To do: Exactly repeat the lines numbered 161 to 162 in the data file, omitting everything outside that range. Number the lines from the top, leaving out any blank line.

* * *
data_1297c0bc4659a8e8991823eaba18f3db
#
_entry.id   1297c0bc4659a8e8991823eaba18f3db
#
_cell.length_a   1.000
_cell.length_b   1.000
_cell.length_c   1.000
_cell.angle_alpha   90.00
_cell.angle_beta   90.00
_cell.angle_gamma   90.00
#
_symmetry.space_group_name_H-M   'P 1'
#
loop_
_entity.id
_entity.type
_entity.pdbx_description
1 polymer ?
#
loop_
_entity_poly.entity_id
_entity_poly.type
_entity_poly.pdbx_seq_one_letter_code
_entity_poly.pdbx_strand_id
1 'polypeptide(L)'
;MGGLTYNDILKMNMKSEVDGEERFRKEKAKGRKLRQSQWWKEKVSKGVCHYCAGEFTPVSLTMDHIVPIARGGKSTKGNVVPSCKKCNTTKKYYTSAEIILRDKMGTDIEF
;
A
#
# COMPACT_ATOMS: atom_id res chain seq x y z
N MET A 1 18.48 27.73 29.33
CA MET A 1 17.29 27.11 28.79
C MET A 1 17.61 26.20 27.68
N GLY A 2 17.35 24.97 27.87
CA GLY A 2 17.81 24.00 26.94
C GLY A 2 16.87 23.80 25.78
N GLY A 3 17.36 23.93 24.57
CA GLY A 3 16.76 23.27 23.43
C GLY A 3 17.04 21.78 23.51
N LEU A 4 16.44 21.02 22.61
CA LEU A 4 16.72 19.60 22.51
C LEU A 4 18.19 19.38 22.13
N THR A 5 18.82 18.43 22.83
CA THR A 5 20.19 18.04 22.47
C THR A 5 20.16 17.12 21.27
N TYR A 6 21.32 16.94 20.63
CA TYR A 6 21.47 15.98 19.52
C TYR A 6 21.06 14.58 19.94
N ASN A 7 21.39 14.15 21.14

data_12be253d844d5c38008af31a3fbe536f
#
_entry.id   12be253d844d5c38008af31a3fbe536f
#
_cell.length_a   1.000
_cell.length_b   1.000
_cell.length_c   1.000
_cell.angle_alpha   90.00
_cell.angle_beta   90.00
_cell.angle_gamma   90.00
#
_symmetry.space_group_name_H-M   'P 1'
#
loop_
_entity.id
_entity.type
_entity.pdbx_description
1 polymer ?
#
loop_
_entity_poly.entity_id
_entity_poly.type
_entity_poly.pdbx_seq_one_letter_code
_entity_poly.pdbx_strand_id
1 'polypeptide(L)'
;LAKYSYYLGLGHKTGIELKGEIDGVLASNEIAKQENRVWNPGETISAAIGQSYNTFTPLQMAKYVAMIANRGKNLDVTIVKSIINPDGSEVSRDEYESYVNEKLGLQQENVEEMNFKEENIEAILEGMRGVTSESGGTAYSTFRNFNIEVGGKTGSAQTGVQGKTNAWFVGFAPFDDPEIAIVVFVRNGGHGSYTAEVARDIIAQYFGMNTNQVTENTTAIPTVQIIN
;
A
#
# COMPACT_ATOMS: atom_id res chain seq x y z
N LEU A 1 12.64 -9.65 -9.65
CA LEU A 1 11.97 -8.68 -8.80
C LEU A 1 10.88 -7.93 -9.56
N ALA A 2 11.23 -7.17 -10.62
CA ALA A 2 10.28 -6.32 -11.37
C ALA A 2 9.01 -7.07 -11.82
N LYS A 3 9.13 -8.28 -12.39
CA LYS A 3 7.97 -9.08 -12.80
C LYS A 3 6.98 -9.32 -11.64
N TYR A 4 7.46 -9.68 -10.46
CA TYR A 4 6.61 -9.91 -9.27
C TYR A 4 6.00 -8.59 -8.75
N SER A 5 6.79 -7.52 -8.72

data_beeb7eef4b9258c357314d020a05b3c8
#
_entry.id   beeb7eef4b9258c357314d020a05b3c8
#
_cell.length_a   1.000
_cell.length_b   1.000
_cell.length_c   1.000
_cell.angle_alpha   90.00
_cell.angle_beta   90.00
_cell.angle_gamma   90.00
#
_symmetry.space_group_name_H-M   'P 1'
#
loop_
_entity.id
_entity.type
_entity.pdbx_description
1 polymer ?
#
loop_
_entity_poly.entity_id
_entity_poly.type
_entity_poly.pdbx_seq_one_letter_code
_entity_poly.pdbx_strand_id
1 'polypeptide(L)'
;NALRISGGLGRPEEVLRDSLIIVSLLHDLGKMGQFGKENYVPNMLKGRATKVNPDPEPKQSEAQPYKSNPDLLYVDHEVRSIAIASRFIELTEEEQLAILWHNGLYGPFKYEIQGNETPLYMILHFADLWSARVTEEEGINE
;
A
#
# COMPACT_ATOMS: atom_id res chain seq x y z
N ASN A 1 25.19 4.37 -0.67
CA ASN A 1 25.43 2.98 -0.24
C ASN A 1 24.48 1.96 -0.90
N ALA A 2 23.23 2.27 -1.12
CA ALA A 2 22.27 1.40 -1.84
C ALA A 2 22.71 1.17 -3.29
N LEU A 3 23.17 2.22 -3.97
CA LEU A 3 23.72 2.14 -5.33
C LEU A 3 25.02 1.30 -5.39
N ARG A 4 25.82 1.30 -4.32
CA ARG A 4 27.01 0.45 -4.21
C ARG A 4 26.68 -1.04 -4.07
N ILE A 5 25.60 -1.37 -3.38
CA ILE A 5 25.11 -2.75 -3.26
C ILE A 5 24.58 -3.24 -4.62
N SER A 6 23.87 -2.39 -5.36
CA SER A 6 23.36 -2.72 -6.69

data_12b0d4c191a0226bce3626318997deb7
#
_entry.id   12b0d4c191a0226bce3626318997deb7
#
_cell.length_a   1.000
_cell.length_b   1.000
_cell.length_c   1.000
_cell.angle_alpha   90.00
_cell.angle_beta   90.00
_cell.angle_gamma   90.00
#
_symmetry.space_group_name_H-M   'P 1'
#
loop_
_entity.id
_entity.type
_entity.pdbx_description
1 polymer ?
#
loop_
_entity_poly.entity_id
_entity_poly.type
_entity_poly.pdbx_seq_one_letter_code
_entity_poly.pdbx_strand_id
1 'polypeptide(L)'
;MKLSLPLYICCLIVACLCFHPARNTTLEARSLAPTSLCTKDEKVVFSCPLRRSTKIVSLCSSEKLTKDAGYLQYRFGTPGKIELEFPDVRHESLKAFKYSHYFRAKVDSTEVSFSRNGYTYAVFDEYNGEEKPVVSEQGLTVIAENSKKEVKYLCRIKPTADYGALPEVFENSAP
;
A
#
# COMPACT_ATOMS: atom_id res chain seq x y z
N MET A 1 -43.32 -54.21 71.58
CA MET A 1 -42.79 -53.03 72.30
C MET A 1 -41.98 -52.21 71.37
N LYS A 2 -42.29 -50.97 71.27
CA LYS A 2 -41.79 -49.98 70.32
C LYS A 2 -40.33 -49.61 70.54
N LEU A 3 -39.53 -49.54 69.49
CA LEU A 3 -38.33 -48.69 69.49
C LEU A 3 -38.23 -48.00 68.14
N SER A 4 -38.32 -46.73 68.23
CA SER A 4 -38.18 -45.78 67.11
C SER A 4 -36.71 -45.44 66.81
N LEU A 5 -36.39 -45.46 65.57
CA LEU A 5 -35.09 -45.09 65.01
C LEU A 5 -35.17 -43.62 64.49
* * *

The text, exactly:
_entity_poly.type
_entity_poly.pdbx_seq_one_letter_code